Most startups aspire to achieve great things, but Particle-N, a UConn-affiliated technology company, has a particularly inspiring mission.
The company is preparing to enter the $19 billion, global precious-metal catalyst market and to simultaneously support the clean-energy industry in Connecticut.
“We have all purchased precious metals, such as gold and platinum for our loved ones, but that is not the only application for those metals,’’ says Al Kasani ’27 (ENG), the founder of Particle-N, and a serial entrepreneur. “A large proportion of all precious metals produced in the world are converted to catalyst material for industries such as oil and gas, hydrogen, or even automobile catalytic-converter production.’’
Particle-N is pioneering technology that will significantly reduce the amount of precious metals needed as catalysts and consequently slash costs for those industries. By using core-shell technology, Particle-N coats an inexpensive, environmentally friendly material with precious metals while achieving the same desired reactions. The technique can reduce the amount of precious metal used by up to 70 percent.
The cost of an automobile’s catalytic converter, now about $2,000, could be cut in half. The combination of fewer precious metals and a lower retail price would make it less desirable to thieves.
But perhaps the most impactful savings would be for green hydrogen generation, which now has a price tag between $400,000 and $870,000. Particle-N believes it could cut 30 percent from that expense.
“I enjoy solving problems,” says Kasani, a UConn Ph.D. candidate in chemical engineering. “I also have a great team with sharp minds. I have complete faith in my team. I tell people: ‘You’re going to hear about us!’”
Startup Vying for Top UConn Business Prize
On Tuesday, Particle-N and five other UConn-affiliated startups will compete for more than $50,000 in prize money during the Wolff New Venture Competition, the School of Business’ premier entrepreneurship event.
“We’re confident in our technology and our business model. It’s exciting to be pitching at the Wolff competition,’’ says Reiner Reichenberger ’24 (BUS), Particle-N co-founder and business manager. “We have attracted a great deal of interest, especially from the hydrogen industry. Particle-N already has potential customers that have expressed interest in placing orders worth around $5 million, as soon as we have the production capacity.’’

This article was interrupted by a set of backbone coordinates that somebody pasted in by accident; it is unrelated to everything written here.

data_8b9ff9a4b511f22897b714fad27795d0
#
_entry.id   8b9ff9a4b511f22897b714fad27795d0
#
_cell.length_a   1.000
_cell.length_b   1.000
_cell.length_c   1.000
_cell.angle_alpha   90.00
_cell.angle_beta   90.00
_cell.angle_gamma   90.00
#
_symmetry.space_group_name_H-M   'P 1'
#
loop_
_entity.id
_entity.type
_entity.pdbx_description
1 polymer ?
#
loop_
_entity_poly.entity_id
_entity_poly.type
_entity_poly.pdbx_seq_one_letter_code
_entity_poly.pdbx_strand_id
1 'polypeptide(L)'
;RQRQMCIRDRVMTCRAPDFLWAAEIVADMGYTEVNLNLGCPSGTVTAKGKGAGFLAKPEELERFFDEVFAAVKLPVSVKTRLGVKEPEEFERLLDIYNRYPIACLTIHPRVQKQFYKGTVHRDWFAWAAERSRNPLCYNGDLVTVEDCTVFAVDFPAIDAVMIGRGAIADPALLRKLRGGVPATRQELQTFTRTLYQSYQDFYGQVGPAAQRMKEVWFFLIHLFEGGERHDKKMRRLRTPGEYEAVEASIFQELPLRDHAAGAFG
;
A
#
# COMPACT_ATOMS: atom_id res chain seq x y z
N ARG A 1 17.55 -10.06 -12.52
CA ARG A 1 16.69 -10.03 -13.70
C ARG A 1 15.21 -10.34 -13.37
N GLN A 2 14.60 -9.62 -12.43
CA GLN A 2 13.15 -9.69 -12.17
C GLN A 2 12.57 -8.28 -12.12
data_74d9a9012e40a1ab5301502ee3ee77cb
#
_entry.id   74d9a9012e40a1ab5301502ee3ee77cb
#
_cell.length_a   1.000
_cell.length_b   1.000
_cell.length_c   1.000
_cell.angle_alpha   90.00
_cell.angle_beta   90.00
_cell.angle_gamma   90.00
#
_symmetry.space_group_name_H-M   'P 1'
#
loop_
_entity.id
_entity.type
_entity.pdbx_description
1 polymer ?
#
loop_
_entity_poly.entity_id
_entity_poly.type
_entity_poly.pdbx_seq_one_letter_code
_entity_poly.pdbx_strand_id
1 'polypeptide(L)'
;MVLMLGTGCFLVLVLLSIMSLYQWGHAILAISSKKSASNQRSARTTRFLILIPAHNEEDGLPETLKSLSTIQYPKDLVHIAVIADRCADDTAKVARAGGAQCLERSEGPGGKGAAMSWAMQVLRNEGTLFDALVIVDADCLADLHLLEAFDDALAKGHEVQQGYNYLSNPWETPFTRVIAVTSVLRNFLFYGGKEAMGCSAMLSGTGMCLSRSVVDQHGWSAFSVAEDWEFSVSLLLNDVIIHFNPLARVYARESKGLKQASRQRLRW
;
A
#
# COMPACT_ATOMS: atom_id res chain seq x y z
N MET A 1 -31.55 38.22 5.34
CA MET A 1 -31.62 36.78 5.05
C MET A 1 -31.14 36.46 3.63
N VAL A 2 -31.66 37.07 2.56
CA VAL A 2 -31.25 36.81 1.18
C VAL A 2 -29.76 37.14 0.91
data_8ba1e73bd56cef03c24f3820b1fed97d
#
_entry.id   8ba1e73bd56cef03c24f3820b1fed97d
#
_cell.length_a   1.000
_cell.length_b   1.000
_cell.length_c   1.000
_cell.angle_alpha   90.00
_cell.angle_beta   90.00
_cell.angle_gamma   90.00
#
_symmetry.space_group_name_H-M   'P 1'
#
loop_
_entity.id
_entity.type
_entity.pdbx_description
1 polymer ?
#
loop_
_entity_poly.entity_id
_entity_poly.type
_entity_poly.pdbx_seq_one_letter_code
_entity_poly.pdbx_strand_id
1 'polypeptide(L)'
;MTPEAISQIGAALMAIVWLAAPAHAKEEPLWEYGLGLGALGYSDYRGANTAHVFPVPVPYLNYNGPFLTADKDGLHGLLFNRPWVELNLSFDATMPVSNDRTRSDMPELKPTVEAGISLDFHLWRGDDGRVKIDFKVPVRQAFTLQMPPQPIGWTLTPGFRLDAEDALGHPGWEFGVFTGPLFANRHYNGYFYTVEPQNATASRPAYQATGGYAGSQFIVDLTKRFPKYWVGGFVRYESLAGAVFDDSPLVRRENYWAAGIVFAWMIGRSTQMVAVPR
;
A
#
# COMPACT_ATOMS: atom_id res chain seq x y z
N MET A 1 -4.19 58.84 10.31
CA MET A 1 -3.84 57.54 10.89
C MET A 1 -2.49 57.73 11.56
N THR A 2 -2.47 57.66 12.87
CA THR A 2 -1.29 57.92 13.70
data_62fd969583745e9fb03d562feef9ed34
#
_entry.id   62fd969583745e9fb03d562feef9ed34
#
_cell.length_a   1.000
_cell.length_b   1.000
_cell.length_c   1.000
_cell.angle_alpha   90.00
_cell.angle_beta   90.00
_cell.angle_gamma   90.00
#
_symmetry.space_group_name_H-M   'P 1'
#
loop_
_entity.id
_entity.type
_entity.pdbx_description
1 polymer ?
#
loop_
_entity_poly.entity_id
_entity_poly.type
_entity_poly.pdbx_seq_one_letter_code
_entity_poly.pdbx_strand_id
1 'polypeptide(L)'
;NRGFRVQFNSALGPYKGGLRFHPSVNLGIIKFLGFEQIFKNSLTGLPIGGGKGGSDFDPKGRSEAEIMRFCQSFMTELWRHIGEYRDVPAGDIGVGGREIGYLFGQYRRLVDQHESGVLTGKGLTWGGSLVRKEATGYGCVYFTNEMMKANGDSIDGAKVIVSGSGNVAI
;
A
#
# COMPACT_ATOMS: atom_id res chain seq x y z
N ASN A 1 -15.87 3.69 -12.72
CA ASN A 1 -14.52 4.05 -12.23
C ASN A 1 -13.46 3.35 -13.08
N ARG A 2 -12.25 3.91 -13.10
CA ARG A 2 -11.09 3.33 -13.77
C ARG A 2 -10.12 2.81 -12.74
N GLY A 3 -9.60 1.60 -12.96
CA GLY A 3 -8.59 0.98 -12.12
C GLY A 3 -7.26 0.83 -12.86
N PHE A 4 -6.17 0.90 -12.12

“It’s really important that we have this core-shell technology because the hydrogen industry is begging for solutions to bring down costs,’” Reichenberger says. “Connecticut is one of the largest hubs for the hydrogen industry, and we have the potential to help companies in Connecticut grow.’’
Connecticut companies that might benefit from the technology include Plug Power, Doosan, and Nel Hydrogen.
“When I started working on industrial projects from Connecticut-based hydrogen companies at UConn’s research labs, I realized the most significant barrier to these businesses is the high cost of precious metal catalysts,” says Kasani, who works in UConn President Radenka Maric’s lab at the Center for Clean Energy Engineering (C2E2).
“Hydrogen is the future energy carrier, and Connecticut is at the forefront of its development,’’ he says. “By lowering the cost of green hydrogen production, we will become a major player in the sustainability game as hydrogen replaces oil and gas as the primary energy carrier.’’
Particle-N team member Michael Dunn ’24 (ENG), an undergraduate chemical and biomedical engineering student, has experience working with catalysts in the hydrogen industry and last summer he interned at the U.S. Department of Energy. There, he developed a deeper appreciation of the challenges of producing clean energy. Particle-N’s technology offers a significant stepping-stone toward that transition, he says.
A Clear Path Forward
Particle-N is advanced in its business development. Its prototypes are complete, and the company is receiving patent protection. It has won several entrepreneurship competitions at UConn, and elsewhere, and received thousands in funding. With some legal roadblocks now resolved, the startup’s leadership is eager to move forward.
This summer, Kasani and Reichenberger participated in the Connecticut Center for Entrepreneurship & Innovation (CCEI)’s Summer Fellowship startup accelerator, where they benefitted from a myriad of business advice, including recommendations for further developing their business plan, attracting financing, and preparing for launch.
“In Rory McGloin’s classes, I learned how to tell my story in an easily digestible way. Also, Michelle Cote, an instructor for CCEI, helped us to polish our business model. And Alycia Chrosniak, Assistant Director of Brand & Venture Development at CCEI, always helped us with her insights,’’ Kasani says. “Before, my stories were too complicated. I learned to articulate complicated concepts in a way that would make sense for those who don’t work in this industry.’’
“I saw vast improvements to our work and the connections we made at CCEI were invaluable. They presented a very comprehensive program and gave us a clear path forward,’’ Reichenberger says.
Entrepreneur Has Already Found Fame
Particle-N isn’t Kasani’s first invention. Earlier this year he received publicity for the creation of a new, self-cooling camping tent. Using a proprietary fabric, and a single gallon of water, the cooling technology can last for up to 24 hours.
“Looking into nature is the key to many of our problems,’’ he said at the time. “Plants wick water from the ground and then sweat to cool themselves, and they get their required energy from the sun. What I did was simply to find a material that could do the same job.’’
The Wolff New Venture Competition will be held on Tuesday, Oct. 17 from 5:30 to 8:30 p.m. at the School of Business’ GBLC, Second Floor, 100 Constitution Plaza, Hartford. All are welcome. Please pre-register.